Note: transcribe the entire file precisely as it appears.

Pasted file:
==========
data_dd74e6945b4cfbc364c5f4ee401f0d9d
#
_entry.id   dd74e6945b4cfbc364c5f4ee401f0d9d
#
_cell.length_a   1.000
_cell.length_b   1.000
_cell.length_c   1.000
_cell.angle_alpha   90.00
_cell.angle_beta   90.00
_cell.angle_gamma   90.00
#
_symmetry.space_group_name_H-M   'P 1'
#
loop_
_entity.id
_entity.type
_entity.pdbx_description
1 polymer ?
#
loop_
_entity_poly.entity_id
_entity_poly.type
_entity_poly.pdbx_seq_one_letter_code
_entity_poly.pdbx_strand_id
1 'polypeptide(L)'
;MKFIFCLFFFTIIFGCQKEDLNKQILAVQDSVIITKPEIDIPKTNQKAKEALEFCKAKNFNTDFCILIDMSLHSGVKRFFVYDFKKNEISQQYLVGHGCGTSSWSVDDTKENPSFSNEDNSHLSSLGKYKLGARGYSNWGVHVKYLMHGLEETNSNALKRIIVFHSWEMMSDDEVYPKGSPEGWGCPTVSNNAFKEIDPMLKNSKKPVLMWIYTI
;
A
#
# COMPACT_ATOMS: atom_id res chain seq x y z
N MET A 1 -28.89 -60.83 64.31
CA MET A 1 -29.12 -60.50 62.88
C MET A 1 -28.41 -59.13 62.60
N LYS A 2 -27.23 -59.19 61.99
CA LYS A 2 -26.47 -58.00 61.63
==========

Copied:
data_dd74e6945b4cfbc364c5f4ee401f0d9d
#
_entry.id   dd74e6945b4cfbc364c5f4ee401f0d9d
#
_cell.length_a   1.000
_cell.length_b   1.000
_cell.length_c   1.000
_cell.angle_alpha   90.00
_cell.angle_beta   90.00
_cell.angle_gamma   90.00
#
_symmetry.space_group_name_H-M   'P 1'
#
loop_
_entity.id
_entity.type
_entity.pdbx_description
1 polymer ?
#
loop_
_entity_poly.entity_id
_entity_poly.type
_entity_poly.pdbx_seq_one_letter_code
_entity_poly.pdbx_strand_id
1 'polypeptide(L)'
;MKFIFCLFFFTIIFGCQKEDLNKQILAVQDSVIITKPEIDIPKTNQKAKEALEFCKAKNFNTDFCILIDMSLHSGVKRFFVYDFKKNEISQQYLVGHGCGTSSWSVDDTKENPSFSNEDNSHLSSLGKYKLGARGYSNWGVHVKYLMHGLEETNSNALKRIIVFHSWEMMSDDEVYPKGSPEGWGCPTVSNNAFKEIDPMLKNSKKPVLMWIYTI
;
A
#
# COMPACT_ATOMS: atom_id res chain seq x y z
N MET A 1 -28.89 -60.83 64.31
CA MET A 1 -29.12 -60.50 62.88
C MET A 1 -28.41 -59.13 62.60
N LYS A 2 -27.23 -59.19 61.99
CA LYS A 2 -26.47 -58.00 61.63